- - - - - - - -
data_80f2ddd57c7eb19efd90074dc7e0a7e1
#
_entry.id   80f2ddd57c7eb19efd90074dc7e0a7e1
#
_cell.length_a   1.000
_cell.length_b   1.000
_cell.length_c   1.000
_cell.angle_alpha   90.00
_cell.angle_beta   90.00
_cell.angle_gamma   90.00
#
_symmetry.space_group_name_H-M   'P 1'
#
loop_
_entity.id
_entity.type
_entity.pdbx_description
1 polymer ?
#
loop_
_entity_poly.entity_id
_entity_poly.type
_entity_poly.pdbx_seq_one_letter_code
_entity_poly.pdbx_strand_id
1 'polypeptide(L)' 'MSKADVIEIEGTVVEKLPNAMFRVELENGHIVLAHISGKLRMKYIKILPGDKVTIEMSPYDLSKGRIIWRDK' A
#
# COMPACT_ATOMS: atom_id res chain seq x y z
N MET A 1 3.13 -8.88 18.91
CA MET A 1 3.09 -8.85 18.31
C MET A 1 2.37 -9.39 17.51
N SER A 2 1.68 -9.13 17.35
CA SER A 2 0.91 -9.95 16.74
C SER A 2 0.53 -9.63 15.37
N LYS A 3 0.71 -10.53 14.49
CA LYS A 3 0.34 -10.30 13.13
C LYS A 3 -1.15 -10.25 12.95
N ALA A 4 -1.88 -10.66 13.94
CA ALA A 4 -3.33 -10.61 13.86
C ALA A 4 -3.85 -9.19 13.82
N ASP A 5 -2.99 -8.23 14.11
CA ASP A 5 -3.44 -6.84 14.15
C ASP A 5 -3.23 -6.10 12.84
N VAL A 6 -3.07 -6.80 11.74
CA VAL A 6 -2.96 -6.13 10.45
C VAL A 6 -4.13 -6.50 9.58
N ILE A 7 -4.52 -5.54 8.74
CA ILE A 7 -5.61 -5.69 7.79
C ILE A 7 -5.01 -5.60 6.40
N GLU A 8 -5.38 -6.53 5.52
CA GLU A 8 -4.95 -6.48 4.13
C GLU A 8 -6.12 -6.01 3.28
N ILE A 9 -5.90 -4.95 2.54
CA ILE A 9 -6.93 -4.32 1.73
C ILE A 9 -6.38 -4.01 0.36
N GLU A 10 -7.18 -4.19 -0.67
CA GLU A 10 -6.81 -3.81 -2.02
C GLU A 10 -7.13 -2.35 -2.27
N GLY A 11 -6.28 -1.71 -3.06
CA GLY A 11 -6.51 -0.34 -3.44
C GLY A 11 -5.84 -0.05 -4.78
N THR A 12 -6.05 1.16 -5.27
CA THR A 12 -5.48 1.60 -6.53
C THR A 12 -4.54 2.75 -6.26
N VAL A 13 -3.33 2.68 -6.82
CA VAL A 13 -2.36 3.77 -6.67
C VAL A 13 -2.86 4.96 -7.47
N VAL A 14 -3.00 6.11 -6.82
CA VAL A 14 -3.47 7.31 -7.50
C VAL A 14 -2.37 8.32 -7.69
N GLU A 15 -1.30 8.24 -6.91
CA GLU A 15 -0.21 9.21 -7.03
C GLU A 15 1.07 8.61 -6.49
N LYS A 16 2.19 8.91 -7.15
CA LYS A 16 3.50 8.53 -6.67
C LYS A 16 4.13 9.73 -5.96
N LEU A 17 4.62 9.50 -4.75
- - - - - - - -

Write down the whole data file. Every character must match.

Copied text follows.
data_80f2ddd57c7eb19efd90074dc7e0a7e1
#
_entry.id   80f2ddd57c7eb19efd90074dc7e0a7e1
#
_cell.length_a   1.000
_cell.length_b   1.000
_cell.length_c   1.000
_cell.angle_alpha   90.00
_cell.angle_beta   90.00
_cell.angle_gamma   90.00
#
_symmetry.space_group_name_H-M   'P 1'
#
loop_
_entity.id
_entity.type
_entity.pdbx_description
1 polymer ?
#
loop_
_entity_poly.entity_id
_entity_poly.type
_entity_poly.pdbx_seq_one_letter_code
_entity_poly.pdbx_strand_id
1 'polypeptide(L)' 'MSKADVIEIEGTVVEKLPNAMFRVELENGHIVLAHISGKLRMKYIKILPGDKVTIEMSPYDLSKGRIIWRDK' A
#
# COMPACT_ATOMS: atom_id res chain seq x y z
N MET A 1 3.13 -8.88 18.91
CA MET A 1 3.09 -8.85 18.31
C MET A 1 2.37 -9.39 17.51
N SER A 2 1.68 -9.13 17.35
CA SER A 2 0.91 -9.95 16.74
C SER A 2 0.53 -9.63 15.37
N LYS A 3 0.71 -10.53 14.49
CA LYS A 3 0.34 -10.30 13.13
C LYS A 3 -1.15 -10.25 12.95
N ALA A 4 -1.88 -10.66 13.94
CA ALA A 4 -3.33 -10.61 13.86
C ALA A 4 -3.85 -9.19 13.82
N ASP A 5 -2.99 -8.23 14.11
CA ASP A 5 -3.44 -6.84 14.15
C ASP A 5 -3.23 -6.10 12.84
N VAL A 6 -3.07 -6.80 11.74
CA VAL A 6 -2.96 -6.13 10.45
C VAL A 6 -4.13 -6.50 9.58
N ILE A 7 -4.52 -5.54 8.74
CA ILE A 7 -5.61 -5.69 7.79
C ILE A 7 -5.01 -5.60 6.40
N GLU A 8 -5.38 -6.53 5.52
CA GLU A 8 -4.95 -6.48 4.13
C GLU A 8 -6.12 -6.01 3.28
N ILE A 9 -5.90 -4.95 2.54
CA ILE A 9 -6.93 -4.32 1.73
C ILE A 9 -6.38 -4.01 0.36
N GLU A 10 -7.18 -4.19 -0.67
CA GLU A 10 -6.81 -3.81 -2.02
C GLU A 10 -7.13 -2.35 -2.27
N GLY A 11 -6.28 -1.71 -3.06
CA GLY A 11 -6.51 -0.34 -3.44
C GLY A 11 -5.84 -0.05 -4.78
N THR A 12 -6.05 1.16 -5.27
CA THR A 12 -5.48 1.60 -6.53
C THR A 12 -4.54 2.75 -6.26
N VAL A 13 -3.33 2.68 -6.82
CA VAL A 13 -2.36 3.77 -6.67
C VAL A 13 -2.86 4.96 -7.47
N VAL A 14 -3.00 6.11 -6.82
CA VAL A 14 -3.47 7.31 -7.50
C VAL A 14 -2.37 8.32 -7.69
N GLU A 15 -1.30 8.24 -6.91
CA GLU A 15 -0.21 9.21 -7.03
C GLU A 15 1.07 8.61 -6.49
N LYS A 16 2.19 8.91 -7.15
CA LYS A 16 3.50 8.53 -6.67
C LYS A 16 4.13 9.73 -5.96
N LEU A 17 4.62 9.50 -4.75